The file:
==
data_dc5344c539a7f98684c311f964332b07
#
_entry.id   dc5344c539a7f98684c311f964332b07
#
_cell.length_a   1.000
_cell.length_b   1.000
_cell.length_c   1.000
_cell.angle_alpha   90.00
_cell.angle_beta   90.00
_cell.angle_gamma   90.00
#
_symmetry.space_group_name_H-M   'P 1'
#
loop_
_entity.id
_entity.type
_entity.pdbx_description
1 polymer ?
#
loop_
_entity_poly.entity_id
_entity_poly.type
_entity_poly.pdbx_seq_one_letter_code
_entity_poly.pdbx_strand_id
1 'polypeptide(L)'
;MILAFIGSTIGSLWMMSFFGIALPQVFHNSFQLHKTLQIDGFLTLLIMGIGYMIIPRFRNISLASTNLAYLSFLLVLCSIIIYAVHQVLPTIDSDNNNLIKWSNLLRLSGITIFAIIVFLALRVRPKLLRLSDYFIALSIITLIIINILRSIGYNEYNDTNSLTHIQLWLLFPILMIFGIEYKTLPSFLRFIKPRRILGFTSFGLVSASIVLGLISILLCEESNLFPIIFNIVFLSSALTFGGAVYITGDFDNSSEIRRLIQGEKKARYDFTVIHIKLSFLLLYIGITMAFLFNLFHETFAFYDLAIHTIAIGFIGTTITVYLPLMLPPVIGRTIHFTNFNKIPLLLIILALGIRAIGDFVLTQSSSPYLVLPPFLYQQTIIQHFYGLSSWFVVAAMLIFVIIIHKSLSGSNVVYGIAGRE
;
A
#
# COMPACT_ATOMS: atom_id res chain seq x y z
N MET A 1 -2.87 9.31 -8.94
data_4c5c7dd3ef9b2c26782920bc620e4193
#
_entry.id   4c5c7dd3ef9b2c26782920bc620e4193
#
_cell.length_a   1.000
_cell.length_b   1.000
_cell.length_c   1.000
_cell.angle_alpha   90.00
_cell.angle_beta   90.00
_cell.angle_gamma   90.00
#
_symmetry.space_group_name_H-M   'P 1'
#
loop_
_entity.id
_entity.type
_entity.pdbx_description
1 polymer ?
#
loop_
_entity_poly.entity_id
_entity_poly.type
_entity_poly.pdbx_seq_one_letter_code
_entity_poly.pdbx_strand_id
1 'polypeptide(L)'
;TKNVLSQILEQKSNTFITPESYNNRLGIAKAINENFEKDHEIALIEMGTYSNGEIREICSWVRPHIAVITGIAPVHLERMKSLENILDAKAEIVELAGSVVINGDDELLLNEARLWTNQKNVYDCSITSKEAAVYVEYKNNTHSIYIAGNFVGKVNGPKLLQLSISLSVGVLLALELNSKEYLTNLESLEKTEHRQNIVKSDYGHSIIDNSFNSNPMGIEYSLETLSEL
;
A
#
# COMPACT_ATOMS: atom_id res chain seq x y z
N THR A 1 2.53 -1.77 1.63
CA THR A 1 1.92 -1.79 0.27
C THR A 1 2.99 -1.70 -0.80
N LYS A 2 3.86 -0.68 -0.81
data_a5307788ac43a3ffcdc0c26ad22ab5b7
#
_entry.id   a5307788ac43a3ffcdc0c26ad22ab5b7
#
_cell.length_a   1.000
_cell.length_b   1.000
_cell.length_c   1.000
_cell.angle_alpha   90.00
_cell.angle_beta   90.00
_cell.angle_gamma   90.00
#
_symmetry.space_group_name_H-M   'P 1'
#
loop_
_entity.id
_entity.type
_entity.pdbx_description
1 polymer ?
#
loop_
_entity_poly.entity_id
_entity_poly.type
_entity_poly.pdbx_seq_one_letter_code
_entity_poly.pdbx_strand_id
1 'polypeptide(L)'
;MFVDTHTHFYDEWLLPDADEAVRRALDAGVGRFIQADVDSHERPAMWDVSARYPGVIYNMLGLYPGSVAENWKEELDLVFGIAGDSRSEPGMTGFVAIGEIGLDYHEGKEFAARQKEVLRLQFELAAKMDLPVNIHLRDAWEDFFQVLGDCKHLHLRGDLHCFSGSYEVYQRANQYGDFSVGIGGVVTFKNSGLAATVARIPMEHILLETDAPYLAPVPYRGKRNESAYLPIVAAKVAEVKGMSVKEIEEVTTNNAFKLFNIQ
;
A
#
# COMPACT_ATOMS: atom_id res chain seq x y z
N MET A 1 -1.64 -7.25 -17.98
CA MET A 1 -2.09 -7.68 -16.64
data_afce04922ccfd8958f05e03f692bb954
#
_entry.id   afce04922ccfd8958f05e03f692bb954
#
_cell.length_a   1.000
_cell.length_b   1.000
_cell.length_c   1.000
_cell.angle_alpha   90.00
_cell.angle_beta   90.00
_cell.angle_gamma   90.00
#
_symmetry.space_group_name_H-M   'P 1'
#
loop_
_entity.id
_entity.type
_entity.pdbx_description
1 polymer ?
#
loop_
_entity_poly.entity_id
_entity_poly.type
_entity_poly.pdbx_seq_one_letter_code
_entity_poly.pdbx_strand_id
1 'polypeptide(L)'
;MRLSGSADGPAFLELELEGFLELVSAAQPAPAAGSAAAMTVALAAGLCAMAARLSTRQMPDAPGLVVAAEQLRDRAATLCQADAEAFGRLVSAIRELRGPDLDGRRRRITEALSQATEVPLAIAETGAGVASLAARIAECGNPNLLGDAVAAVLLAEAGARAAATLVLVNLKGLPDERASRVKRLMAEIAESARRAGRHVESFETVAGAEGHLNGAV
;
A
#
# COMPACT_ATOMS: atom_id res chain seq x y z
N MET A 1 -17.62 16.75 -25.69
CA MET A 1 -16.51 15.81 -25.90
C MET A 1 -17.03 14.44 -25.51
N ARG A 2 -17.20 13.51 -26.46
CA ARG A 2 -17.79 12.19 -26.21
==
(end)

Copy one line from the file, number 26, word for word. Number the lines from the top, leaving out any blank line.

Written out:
;MILAFIGSTIGSLWMMSFFGIALPQVFHNSFQLHKTLQIDGFLTLLIMGIGYMIIPRFRNISLASTNLAYLSFLLVLCSIIIYAVHQVLPTIDSDNNNLIKWSNLLRLSGITIFAIIVFLALRVRPKLLRLSDYFIALSIITLIIINILRSIGYNEYNDTNSLTHIQLWLLFPILMIFGIEYKTLPSFLRFIKPRRILGFTSFGLVSASIVLGLISILLCEESNLFPIIFNIVFLSSALTFGGAVYITGDFDNSSEIRRLIQGEKKARYDFTVIHIKLSFLLLYIGITMAFLFNLFHETFAFYDLAIHTIAIGFIGTTITVYLPLMLPPVIGRTIHFTNFNKIPLLLIILALGIRAIGDFVLTQSSSPYLVLPPFLYQQTIIQHFYGLSSWFVVAAMLIFVIIIHKSLSGSNVVYGIAGRE